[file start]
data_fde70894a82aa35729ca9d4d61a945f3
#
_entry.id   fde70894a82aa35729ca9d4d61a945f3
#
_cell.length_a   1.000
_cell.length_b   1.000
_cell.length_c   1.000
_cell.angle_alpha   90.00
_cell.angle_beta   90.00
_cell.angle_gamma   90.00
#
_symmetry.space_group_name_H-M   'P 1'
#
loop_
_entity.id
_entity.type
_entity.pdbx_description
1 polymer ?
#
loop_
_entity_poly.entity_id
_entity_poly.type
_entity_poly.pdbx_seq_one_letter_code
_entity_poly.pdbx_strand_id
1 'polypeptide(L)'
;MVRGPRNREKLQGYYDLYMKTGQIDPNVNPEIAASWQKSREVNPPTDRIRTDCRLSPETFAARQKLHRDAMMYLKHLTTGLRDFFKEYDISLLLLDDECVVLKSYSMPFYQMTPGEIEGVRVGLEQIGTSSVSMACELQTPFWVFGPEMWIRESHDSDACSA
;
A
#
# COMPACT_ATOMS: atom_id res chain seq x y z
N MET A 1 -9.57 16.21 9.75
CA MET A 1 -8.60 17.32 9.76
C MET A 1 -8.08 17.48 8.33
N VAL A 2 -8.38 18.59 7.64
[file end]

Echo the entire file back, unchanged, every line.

data_fde70894a82aa35729ca9d4d61a945f3
#
_entry.id   fde70894a82aa35729ca9d4d61a945f3
#
_cell.length_a   1.000
_cell.length_b   1.000
_cell.length_c   1.000
_cell.angle_alpha   90.00
_cell.angle_beta   90.00
_cell.angle_gamma   90.00
#
_symmetry.space_group_name_H-M   'P 1'
#
loop_
_entity.id
_entity.type
_entity.pdbx_description
1 polymer ?
#
loop_
_entity_poly.entity_id
_entity_poly.type
_entity_poly.pdbx_seq_one_letter_code
_entity_poly.pdbx_strand_id
1 'polypeptide(L)'
;MVRGPRNREKLQGYYDLYMKTGQIDPNVNPEIAASWQKSREVNPPTDRIRTDCRLSPETFAARQKLHRDAMMYLKHLTTGLRDFFKEYDISLLLLDDECVVLKSYSMPFYQMTPGEIEGVRVGLEQIGTSSVSMACELQTPFWVFGPEMWIRESHDSDACSA
;
A
#
# COMPACT_ATOMS: atom_id res chain seq x y z
N MET A 1 -9.57 16.21 9.75
CA MET A 1 -8.60 17.32 9.76
C MET A 1 -8.08 17.48 8.33
N VAL A 2 -8.38 18.59 7.64